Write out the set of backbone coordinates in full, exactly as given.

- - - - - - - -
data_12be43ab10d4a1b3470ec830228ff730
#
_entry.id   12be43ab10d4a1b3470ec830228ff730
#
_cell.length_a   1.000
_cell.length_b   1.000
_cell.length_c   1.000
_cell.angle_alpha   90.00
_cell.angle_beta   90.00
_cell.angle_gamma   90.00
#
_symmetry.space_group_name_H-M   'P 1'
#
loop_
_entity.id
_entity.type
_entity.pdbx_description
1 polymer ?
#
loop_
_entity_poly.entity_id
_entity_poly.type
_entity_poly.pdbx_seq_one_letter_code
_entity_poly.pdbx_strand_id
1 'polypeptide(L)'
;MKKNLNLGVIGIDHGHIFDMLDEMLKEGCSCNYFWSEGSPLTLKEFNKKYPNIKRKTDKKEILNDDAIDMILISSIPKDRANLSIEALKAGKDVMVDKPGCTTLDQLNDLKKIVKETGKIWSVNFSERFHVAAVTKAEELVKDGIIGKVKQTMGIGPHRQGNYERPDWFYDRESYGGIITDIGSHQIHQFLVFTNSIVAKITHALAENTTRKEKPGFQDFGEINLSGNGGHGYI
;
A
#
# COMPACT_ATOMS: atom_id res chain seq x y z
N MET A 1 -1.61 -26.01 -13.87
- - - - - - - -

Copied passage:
data_12be43ab10d4a1b3470ec830228ff730
#
_entry.id   12be43ab10d4a1b3470ec830228ff730
#
_cell.length_a   1.000
_cell.length_b   1.000
_cell.length_c   1.000
_cell.angle_alpha   90.00
_cell.angle_beta   90.00
_cell.angle_gamma   90.00
#
_symmetry.space_group_name_H-M   'P 1'
#
loop_
_entity.id
_entity.type
_entity.pdbx_description
1 polymer ?
#
loop_
_entity_poly.entity_id
_entity_poly.type
_entity_poly.pdbx_seq_one_letter_code
_entity_poly.pdbx_strand_id
1 'polypeptide(L)'
;MKKNLNLGVIGIDHGHIFDMLDEMLKEGCSCNYFWSEGSPLTLKEFNKKYPNIKRKTDKKEILNDDAIDMILISSIPKDRANLSIEALKAGKDVMVDKPGCTTLDQLNDLKKIVKETGKIWSVNFSERFHVAAVTKAEELVKDGIIGKVKQTMGIGPHRQGNYERPDWFYDRESYGGIITDIGSHQIHQFLVFTNSIVAKITHALAENTTRKEKPGFQDFGEINLSGNGGHGYI
;
A
#
# COMPACT_ATOMS: atom_id res chain seq x y z
N MET A 1 -1.61 -26.01 -13.87